Inside Dental Technology
January 2011, Volume 2, Issue 1
Published by AEGIS Communications
Heraeus Kulzer Premium and Mondial® PALA® Teeth
Studies Examine plaque resistance and color stability of Nanopearls®.
The ability of denture teeth to retain their original color is essential both for patient satisfaction and to prevent the need for remaking prostheses. Two factors that can affect shade accuracy during clinical use are plaque resistance and color stability. Two in vitro studies—one in Regensberg, Germany and the other in São Paulo, Brazil—took a look at these characteristics in various denture tooth materials. The researchers’ findings demonstrated the exceptional plaque resistance and color stability of Nanopearls material, which is used to fabricate the Premium and Mondial lines of denture teeth.1,2
The 2008 study, conducted at the Regensburg University Medical Center in Germany, included a wide range of denture tooth materials.1 Its objective was to evaluate the susceptibility of artificial teeth to adhesion of the oral bacterium Streptococcus mutans. Bacterial colonization is one significant aspect considered in the clinical performance of dental materials.
Specimens were incubated with Streptococcus mutans NCTC 10449 suspension for 2.5 hours at 98.6°F. Adherent bacteria were quantified through fluorometric assay. The relative fluorescence intensity correlated linearly with the amount of adherent bacteria. Medians and percentiles of 25% and 75% were calculated.
Premium 6 and Bioplus exhibited the lowest values of adhesion to Streptococcus mutans with no significant difference between them, while significant differences were observed Premium 6 and the other teeth tested (Table 1). The authors recommended dental material with low susceptibility to microorganism adhesion to avoid plaque and denture stomatitis.
The second study, which was launched the following year at Brazil’s Araçatuba Dental School, tested the color stability of the same denture tooth materials.2 Discoloration of denture teeth can be a problem during clinical use. The aim of the study was to determine the effect of denture base polymerization methods and thermal cycling on the color change of artificial teeth.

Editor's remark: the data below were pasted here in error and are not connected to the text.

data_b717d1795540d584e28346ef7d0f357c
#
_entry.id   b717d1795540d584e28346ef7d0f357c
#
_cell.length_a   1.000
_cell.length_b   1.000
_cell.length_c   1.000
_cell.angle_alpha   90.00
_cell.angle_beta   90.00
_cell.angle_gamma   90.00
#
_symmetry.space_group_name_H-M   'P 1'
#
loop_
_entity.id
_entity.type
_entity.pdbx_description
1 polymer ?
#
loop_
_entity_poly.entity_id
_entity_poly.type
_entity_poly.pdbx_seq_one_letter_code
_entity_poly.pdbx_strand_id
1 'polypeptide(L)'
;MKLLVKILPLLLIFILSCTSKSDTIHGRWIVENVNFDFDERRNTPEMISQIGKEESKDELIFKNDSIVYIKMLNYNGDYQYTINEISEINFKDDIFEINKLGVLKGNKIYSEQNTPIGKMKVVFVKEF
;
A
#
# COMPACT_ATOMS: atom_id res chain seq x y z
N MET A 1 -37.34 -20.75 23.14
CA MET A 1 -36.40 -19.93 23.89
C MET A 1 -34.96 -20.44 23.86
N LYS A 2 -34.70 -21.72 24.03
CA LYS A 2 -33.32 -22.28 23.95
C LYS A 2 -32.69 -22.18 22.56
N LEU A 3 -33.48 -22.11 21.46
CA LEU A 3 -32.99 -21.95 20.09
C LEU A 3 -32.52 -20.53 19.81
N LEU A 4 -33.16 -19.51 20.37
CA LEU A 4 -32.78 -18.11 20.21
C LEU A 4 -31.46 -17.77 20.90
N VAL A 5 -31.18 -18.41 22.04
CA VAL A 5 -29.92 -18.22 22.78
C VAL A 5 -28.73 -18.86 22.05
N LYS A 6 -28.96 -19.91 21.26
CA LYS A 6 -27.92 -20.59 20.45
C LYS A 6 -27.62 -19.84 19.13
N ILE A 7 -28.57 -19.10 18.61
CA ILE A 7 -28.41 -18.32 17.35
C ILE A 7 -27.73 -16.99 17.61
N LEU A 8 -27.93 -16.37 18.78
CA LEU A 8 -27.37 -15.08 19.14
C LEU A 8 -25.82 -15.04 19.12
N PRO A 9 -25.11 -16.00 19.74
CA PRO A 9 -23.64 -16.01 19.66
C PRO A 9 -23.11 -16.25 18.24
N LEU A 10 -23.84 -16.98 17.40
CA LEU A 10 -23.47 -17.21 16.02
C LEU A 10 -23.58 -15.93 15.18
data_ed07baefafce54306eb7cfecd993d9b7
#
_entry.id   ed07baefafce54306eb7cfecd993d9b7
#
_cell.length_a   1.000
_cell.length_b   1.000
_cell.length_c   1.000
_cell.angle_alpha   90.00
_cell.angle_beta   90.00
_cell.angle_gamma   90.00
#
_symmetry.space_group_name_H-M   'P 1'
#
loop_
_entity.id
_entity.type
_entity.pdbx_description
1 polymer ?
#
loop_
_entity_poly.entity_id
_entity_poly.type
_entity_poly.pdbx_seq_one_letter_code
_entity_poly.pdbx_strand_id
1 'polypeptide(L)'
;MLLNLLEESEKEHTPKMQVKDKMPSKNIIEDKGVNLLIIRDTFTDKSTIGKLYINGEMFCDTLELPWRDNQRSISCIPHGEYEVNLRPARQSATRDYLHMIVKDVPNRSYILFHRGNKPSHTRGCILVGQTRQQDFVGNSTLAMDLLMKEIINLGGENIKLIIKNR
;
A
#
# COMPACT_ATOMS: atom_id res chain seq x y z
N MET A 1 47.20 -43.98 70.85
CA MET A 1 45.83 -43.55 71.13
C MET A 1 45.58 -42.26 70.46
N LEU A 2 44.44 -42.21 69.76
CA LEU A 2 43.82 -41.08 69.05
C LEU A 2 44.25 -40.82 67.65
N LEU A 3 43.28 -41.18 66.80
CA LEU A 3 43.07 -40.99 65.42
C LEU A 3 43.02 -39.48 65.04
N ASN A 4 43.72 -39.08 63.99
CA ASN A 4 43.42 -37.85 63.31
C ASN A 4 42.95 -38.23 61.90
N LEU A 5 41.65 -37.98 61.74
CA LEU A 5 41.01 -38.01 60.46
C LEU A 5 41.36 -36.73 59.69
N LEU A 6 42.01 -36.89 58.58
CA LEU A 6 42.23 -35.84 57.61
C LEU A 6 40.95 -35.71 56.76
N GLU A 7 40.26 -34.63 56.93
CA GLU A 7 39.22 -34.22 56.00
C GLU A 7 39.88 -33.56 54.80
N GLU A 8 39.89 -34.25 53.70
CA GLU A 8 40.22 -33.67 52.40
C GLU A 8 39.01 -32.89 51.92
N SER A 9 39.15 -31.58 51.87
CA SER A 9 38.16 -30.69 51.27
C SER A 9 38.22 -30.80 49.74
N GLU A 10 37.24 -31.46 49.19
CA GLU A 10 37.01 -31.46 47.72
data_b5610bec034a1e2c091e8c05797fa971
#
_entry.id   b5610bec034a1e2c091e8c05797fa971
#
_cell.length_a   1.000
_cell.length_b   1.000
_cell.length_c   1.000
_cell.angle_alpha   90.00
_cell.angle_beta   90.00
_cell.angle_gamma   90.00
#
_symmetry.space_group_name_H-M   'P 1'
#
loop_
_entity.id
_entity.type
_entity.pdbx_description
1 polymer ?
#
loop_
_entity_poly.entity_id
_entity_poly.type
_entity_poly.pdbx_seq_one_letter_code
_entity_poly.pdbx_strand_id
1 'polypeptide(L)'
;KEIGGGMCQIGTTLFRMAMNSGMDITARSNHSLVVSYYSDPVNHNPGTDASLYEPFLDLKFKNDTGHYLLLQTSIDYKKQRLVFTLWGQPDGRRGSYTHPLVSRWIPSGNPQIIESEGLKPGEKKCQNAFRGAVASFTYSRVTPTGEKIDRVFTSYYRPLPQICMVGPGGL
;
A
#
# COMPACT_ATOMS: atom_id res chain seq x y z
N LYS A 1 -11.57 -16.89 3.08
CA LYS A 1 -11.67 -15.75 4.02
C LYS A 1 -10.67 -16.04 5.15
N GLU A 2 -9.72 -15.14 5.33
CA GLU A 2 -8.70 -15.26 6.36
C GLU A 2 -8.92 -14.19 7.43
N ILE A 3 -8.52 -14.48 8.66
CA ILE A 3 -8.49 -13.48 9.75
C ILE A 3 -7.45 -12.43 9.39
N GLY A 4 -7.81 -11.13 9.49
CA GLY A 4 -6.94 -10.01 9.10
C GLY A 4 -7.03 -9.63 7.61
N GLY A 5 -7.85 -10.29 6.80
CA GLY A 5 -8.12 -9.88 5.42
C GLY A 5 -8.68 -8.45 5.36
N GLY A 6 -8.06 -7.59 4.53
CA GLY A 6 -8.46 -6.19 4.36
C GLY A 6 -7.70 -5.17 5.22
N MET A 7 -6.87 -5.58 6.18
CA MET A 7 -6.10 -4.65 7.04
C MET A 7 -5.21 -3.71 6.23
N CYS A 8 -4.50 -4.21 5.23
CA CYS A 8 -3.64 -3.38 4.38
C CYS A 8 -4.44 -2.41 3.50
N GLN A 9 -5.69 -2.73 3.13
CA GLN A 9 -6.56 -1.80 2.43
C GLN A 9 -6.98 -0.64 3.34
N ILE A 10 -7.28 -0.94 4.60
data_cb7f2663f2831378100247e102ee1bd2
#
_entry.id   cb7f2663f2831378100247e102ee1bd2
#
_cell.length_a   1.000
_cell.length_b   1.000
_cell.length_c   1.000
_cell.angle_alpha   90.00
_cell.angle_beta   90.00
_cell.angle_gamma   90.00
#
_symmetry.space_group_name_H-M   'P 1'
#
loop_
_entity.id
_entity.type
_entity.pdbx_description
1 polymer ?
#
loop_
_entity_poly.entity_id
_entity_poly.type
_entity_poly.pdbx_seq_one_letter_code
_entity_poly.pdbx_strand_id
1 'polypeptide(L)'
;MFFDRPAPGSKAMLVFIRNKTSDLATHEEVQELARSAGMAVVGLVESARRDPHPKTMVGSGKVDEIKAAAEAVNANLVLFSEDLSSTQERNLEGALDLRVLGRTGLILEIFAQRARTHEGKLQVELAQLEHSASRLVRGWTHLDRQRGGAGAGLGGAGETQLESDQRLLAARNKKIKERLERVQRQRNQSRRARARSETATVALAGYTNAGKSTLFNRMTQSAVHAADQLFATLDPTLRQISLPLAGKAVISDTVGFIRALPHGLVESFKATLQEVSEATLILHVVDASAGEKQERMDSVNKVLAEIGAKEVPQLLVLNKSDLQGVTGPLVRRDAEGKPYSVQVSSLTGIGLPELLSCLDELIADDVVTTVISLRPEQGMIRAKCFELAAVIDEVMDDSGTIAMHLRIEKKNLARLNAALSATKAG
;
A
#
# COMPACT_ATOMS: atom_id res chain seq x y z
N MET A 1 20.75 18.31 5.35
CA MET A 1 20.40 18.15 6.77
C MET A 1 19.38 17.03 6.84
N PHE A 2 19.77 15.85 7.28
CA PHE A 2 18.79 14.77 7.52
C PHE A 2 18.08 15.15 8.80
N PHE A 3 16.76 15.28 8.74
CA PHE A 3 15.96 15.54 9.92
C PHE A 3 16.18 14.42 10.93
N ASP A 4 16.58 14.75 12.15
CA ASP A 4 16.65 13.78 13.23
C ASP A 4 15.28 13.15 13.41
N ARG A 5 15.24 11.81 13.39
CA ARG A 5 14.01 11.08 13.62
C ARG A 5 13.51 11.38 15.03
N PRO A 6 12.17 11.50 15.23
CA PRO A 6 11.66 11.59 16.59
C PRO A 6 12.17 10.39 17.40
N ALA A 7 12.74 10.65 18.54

The color of 10 different tooth lines was measured before polymerization, after polymerization (165.2°F/9 hours), and after thermal cycling with a spectrometer. Thermal cycling was done 5,000 times between 41°F and 131°F in intervals of 30 seconds. The mean color difference (ΔE) was calculated between the thermal cycling and before polymerization.
Mondial 6 and Trilux showed the lowest color difference with no significant difference between them, while significant differences were observed between Mondial 6 and other teeth tested (Table 2). While the authors did not see clinically discernable color differences, ΔE > 2 can usually be recognized as shade differences.
Note: Both of these studies originally appeared in the Journal of Prosthetic Dentistry and have been summarized by Heraeus Kulzer.
1. Hahnel S, Rosentritt M, Bürgers R, et al. Adhesion of Streptococcus mutans NCTC 10449 to artificial teeth: an in vitro study. J Prosthet Dent. 2008;100(4):309-15.
2. Accunção WG, Barão VA, Pita MS, et al. Effect of polymerization methods and thermal cycling on color stability of acrylic resin denture teeth. J Prosthet Dent. 2009;102(6):385-92.
The preceding material was provided by the manufacturer. The statements and opin-ions contained therein are solely those of the manufacturer and not of the editors, publisher, or the Editorial Board of Inside Dental Technology.
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